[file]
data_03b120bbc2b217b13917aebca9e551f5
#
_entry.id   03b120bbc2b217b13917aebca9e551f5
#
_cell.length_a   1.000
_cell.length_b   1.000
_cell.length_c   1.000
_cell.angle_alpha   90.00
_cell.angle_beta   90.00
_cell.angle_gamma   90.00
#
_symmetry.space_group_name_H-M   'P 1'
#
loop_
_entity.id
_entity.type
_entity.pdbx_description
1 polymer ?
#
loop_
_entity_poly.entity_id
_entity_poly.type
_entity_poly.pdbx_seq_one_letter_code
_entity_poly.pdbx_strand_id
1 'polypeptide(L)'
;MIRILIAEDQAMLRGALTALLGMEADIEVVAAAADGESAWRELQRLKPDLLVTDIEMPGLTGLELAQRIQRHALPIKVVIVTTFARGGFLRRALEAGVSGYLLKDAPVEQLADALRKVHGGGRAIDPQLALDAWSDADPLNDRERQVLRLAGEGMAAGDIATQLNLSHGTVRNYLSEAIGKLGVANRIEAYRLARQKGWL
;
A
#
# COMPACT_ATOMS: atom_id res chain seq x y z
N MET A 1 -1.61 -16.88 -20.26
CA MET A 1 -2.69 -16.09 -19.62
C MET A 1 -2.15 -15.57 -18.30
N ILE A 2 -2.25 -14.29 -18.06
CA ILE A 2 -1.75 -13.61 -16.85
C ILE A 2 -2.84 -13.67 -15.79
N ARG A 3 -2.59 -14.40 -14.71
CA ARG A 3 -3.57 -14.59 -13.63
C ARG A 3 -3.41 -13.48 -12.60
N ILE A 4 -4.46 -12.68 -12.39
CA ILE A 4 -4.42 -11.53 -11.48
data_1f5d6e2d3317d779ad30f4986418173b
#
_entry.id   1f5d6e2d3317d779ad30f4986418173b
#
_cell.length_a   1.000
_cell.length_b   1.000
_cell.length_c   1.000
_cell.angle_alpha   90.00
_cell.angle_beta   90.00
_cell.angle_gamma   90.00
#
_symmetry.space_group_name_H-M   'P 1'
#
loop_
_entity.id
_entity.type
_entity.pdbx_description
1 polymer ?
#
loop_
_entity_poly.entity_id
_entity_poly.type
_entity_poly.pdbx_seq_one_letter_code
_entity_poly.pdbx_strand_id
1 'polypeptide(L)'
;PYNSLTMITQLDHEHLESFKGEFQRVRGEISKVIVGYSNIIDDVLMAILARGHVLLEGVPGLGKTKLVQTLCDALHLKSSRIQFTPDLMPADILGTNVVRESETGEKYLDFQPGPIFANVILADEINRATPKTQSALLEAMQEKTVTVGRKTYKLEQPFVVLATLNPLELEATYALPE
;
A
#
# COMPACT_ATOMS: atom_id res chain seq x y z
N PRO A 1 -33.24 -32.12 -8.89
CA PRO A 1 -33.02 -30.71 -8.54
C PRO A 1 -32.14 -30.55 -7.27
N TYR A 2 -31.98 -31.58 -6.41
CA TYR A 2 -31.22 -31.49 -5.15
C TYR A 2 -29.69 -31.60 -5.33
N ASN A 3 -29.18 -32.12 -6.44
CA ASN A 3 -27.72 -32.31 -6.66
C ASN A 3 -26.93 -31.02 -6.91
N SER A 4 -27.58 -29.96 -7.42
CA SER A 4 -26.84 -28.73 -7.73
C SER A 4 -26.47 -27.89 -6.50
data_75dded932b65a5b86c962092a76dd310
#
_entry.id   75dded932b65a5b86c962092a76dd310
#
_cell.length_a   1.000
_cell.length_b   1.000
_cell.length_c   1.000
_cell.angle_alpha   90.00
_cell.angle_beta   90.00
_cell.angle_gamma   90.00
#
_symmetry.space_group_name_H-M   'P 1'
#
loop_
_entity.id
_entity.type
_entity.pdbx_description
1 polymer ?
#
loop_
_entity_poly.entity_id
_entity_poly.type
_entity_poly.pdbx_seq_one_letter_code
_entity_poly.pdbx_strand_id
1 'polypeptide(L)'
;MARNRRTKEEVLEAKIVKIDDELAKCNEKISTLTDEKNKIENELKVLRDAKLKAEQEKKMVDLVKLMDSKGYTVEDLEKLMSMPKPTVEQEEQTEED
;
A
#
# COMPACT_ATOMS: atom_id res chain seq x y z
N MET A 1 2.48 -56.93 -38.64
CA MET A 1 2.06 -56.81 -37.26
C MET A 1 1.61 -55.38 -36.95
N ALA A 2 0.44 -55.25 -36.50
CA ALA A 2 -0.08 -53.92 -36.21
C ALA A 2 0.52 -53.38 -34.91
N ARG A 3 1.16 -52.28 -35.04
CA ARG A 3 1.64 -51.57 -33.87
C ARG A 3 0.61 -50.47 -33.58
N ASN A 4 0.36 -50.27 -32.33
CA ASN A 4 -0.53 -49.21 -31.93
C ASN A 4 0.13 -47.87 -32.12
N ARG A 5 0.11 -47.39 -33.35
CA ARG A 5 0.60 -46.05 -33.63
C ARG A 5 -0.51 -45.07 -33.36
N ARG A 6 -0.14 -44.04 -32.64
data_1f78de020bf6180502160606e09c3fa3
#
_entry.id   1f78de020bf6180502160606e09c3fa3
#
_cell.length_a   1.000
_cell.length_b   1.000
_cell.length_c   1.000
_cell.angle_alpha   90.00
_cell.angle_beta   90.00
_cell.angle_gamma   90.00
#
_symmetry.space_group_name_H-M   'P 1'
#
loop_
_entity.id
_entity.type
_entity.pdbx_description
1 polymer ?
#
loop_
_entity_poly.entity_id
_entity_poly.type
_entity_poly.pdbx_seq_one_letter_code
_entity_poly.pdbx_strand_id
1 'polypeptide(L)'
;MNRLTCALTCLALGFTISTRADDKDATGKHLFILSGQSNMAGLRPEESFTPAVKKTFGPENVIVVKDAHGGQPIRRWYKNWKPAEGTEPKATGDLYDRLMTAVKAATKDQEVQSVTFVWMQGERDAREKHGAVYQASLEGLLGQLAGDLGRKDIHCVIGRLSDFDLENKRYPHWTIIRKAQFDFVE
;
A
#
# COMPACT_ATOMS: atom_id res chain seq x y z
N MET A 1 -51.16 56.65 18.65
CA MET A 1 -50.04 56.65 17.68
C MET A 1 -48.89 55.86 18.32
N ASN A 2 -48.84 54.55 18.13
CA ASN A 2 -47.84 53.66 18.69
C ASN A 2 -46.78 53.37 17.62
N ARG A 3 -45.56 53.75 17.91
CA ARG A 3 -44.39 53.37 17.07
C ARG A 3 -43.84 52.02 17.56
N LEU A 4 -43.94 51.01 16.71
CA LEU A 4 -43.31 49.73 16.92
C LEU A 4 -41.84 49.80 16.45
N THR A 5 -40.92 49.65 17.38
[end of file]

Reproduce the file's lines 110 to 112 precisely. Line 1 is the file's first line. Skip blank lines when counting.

;
A
#